website of Jelle Verheij, historian


Hogeac’vank (St. Mary Monastery, Der Meryem), Gürpınar, Van

all pictures © Jelle Verheij, 2011

On a secluded spot close to the shore of the Çatak river, currently in the district of Gürpınar (Van province) lies the Armenian monastic complex of Hogeacvank, locally known as the Monastery of St. Mary ( Der Meryem). The monastery was actually a fortress like structure, nearly rectangular and occupying some 2.000m2. Outside the walls there is a second church.

The monastery has reputedly apostolic origins, but J.P Thierry believes that this story was invented, probably in the 11th century. The main church seems to date from the same time. In this period already, the monastery was an important one. One abbot of Hogeacvank was candidate to become catholicos of the Armenian church.

As far as can be judged from its manuscripts that survived, Hogeacvank never was such an important centre of learning as some of the other monasteries in the Van region, but the scriptorium of the monastery was still active in the 17th century.

Despite being situated in an area that effectively remained outside government control till until the end of the 19th century, throughout that century the monastery remained an important place of pilgrimage, attracting Armenians from far away, particularly on religious holidays. It had extensive properties in the current districts of Çatak, Gürpınar and Edremit.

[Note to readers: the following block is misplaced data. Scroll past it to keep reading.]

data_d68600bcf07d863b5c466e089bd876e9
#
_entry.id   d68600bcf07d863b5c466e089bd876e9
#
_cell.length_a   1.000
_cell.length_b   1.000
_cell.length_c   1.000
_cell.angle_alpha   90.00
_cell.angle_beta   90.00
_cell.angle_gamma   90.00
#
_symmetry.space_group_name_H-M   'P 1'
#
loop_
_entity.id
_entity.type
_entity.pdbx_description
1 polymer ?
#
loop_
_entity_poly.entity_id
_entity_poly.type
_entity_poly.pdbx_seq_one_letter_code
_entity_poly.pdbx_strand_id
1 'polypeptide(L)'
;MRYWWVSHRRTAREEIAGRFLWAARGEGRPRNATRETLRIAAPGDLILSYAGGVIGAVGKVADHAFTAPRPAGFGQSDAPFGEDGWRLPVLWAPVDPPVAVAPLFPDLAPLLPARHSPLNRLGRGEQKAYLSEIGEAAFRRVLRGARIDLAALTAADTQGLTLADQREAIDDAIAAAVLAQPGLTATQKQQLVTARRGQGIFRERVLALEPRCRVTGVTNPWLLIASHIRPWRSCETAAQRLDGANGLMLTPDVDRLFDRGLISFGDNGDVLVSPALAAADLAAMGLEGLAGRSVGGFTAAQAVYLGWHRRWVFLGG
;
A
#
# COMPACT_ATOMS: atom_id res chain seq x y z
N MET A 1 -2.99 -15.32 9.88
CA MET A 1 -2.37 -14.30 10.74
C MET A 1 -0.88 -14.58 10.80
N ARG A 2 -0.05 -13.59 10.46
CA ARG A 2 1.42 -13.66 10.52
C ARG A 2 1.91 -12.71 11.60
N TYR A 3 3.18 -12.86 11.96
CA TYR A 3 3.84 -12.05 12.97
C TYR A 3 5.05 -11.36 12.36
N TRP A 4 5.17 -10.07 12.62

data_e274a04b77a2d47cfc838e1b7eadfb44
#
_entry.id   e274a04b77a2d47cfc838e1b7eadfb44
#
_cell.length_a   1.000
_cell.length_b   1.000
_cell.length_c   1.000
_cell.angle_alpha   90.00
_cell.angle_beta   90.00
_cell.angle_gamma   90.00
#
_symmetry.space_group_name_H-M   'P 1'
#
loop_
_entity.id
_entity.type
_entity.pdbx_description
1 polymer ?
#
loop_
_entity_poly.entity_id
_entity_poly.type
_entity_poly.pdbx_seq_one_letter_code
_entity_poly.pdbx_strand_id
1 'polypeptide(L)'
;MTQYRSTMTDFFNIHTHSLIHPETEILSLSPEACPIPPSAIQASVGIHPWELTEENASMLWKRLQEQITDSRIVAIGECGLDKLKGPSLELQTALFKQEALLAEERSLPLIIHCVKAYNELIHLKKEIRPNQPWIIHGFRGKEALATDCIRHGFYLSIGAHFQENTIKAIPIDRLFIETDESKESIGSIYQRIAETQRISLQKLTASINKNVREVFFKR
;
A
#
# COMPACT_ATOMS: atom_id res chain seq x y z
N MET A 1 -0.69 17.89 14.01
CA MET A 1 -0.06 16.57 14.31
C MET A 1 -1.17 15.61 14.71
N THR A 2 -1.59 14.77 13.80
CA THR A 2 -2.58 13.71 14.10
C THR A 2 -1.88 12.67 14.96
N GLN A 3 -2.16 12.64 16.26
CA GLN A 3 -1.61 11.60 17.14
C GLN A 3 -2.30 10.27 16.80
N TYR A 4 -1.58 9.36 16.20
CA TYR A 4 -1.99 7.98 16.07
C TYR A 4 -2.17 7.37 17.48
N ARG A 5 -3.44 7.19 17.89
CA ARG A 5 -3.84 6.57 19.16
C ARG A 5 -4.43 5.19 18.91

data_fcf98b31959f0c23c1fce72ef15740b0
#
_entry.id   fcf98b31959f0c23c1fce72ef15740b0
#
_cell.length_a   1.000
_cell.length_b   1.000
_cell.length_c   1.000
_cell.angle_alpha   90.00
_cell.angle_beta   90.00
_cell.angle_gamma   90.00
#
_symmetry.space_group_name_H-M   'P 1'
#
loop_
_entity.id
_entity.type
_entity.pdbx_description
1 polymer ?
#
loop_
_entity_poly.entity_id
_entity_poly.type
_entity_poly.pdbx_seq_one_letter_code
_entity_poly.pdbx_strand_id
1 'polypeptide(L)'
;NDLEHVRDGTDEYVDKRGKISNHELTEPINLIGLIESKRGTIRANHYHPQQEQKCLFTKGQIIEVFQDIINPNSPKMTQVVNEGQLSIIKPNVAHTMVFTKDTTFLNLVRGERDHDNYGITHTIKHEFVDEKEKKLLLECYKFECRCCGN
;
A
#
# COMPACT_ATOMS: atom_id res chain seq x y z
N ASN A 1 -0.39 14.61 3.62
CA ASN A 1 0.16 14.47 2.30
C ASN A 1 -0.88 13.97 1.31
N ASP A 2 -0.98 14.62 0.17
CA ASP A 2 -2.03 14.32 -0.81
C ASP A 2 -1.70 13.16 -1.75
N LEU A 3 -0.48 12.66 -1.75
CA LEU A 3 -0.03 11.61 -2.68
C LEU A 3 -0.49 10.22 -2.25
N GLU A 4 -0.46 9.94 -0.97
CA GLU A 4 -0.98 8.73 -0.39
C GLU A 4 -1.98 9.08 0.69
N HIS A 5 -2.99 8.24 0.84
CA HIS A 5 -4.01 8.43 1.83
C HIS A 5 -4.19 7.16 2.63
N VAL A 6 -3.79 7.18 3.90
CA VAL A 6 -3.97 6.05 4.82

Hogeavank, like so many Armenian monastic establishments and churches in the region was plundered by Kurds during the massacres of 1895, but monks remained there until WWI. The church was for the last time repaired in 1904.

Due to its isolated position, away from the main routes, in the 19th century few foreign travellers visited the monastery. The German geographer Wünsch, in search of the sources of the Tigris (the Çatak Su is was one of the tributaries of the Tigris) visited Hogeacvank in the 1880s.

Nowadays, the monastery is still not easily accessible. To reach it, one must follow a footpath along the Çatak River. Far away from inhabited places, it is at the mercy of treasure hunters, who caused heavy damage to all parts of the complex. Interesting, among the Kurdish villagers of the vicinity the monastery is still revered as well. Particularly women wishing to become pregnant leave pieces of cloth at the chapel outside the walls (fig.6)

source: J.M. Thierry, Monasterères Arméniens du Vaspurakan I, in: Révue des études arméniennes, nouvelle série, 4 (1967) pp. 168-178


Google Earth® map showing the location of Hogeacvank

(1) Plan of the Monastery, drawn by J.M. Thierry

(2) Hogeacvank in the 1960s as pictured by Thierry

(3) On the way to Hogeacvank, along the Çatak river

(4-6) The church outside the walls

(7-8) South side of the wall + main entrance

(9) View of the complex from the West

(10) Roof of the church

(11-15) Interior of the church














St. Mary Monastery